Gregor Stühler, CEO of Scoutbee (Credit: LinkedIn)

Responsible use of AI in procurement

Recent research from GEP and the World Economic Forum has delivered a set of suggested guidelines for the responsible adoption of AI in procurement.  

GEP took a leading role in the project to develop a practical and comprehensive guide on how to apply artificial intelligence responsibly in the sector.  The guide details how it can be applied to help optimise cost, resilience, efficiency and sustainability. 

The project delivered three key takeaways:

  • There is currently very limited guidance on industry standard practice and ways to minimise organisational risks during adoption
  • A procurement team needs to keep a high level of control to make sure AI tools deliver ethical, responsible and reliable solutions.
  • There is a role for various business functions in the deployment of AI solutions including product teams, IT, legal and procurement.

“In the gold rush to apply AI to improve how companies source suppliers and manage global supply chains, there is a very real risk that organisations will dehumanise decisions and unintentionally ignore waste, CO 2 emissions, and inequality, with devastating consequences to business, communities and the environment,” explained Subhash Makhija, chief executive officer and co-founder, GEP.

Subhash Makhija, CEO and co-founder, GEP (Credit: GEP)

The guidelines set out a number of key action points including emphasising the importance of transparency, accountability, and human centred design from the development stage through until implementation.  There are also suggested frameworks for integrating ethical principles into procurement criteria and the evaluation of solutions based on security, bias and privacy.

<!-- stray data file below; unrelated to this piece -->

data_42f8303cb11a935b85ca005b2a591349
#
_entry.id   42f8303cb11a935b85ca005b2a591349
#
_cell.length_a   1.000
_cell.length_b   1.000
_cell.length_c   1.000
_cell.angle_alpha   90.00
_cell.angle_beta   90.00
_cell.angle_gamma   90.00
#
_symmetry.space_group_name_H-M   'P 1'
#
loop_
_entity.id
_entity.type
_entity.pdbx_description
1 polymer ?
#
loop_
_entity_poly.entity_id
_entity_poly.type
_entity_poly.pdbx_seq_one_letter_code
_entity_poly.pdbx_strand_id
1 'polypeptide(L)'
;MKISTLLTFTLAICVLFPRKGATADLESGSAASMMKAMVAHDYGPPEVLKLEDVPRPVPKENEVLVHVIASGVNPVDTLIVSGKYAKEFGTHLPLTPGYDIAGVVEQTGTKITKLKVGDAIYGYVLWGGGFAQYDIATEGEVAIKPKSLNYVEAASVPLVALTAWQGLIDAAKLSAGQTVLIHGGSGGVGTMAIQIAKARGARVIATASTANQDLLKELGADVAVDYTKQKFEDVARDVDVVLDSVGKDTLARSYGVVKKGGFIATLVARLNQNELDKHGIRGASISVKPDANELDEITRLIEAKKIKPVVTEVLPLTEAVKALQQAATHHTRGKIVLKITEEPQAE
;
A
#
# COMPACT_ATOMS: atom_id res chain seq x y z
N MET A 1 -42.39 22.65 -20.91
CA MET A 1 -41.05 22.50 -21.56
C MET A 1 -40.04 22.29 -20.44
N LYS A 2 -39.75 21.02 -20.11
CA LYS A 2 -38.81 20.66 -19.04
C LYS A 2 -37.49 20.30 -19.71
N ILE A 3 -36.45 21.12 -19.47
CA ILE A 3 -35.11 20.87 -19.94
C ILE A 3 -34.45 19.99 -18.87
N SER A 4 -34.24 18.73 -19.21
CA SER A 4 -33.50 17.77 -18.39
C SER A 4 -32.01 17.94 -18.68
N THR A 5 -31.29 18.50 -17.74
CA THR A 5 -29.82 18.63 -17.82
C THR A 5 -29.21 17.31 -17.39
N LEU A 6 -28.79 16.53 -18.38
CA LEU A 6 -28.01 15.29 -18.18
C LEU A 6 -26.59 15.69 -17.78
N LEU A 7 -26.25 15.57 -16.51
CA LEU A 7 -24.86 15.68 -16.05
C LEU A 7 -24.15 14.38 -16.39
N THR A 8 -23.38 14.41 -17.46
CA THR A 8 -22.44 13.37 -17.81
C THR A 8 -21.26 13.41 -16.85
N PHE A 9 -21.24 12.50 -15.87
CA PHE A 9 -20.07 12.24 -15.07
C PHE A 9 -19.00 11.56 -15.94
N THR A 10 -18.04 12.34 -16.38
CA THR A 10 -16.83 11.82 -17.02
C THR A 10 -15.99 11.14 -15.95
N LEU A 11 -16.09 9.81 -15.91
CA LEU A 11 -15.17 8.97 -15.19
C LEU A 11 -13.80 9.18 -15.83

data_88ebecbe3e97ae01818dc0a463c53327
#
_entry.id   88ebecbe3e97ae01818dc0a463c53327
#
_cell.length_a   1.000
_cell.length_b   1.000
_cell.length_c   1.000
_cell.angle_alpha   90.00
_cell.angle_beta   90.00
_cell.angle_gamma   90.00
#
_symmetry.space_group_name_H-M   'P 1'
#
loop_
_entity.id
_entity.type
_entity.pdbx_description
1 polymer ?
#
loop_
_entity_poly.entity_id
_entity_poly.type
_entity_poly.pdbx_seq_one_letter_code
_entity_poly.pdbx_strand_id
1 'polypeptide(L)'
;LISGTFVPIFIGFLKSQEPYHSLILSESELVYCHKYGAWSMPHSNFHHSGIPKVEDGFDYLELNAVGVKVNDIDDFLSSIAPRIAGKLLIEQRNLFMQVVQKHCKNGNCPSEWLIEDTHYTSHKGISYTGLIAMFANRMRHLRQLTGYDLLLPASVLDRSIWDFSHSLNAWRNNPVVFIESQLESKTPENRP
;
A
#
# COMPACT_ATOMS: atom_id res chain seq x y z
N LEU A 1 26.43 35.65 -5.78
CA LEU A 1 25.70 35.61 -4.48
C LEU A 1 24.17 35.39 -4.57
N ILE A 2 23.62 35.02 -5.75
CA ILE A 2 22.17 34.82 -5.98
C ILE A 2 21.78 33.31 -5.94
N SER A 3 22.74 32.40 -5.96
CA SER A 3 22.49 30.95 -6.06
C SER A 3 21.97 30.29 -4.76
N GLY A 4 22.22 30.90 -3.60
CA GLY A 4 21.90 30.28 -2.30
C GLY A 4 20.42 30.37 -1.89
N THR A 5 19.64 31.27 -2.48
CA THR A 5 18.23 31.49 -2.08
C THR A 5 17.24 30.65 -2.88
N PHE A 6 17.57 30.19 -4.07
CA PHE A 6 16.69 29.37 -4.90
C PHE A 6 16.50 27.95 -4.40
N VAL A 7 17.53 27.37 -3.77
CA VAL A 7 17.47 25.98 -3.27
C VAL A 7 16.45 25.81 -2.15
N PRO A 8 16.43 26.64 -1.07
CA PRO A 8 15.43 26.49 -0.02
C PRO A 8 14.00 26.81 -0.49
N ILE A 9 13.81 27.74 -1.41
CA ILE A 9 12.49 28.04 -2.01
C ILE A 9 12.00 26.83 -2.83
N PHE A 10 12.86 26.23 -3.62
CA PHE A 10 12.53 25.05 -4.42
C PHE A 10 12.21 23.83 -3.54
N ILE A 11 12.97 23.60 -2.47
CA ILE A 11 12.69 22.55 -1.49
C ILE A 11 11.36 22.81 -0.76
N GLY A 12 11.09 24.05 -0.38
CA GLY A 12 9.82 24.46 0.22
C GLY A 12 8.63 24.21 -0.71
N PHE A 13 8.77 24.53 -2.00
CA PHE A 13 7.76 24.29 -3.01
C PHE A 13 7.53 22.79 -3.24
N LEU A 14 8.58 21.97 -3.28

“This framework is an essential resource for business and procurement leaders who want to guarantee that their organisations are at the forefront of socially responsible AI adoption,” explained Mudit Kumar, vice president, GEP, and lead fellow with The Forum.


Mudit Kumar, Vice President, GEP (Credit: GEP)

“Applying these practical steps will increase companies’ confidence that they’re effectively assessing suppliers, identifying risk, predicting disruptions, optimising costs, and meeting their environmental and social goals, as well as future-proofing their AI investments.

Read seven ways AI can be leveraged to maximise supply chain efficiency, how AI technology can boost sustainable procurement, and five myths about AI in procurement.  


For more insights into Procurement & Supply Chain - check out the latest edition of Procurement Magazine and be sure to follow us on LinkedIn & Twitter

Other magazines that may be of interest - Supply Chain Magazine | Sustainability Magazine

Please also check out our upcoming event - Procurement & Supply Chain LIVE in London at the BDC on Sept 26/27th 2023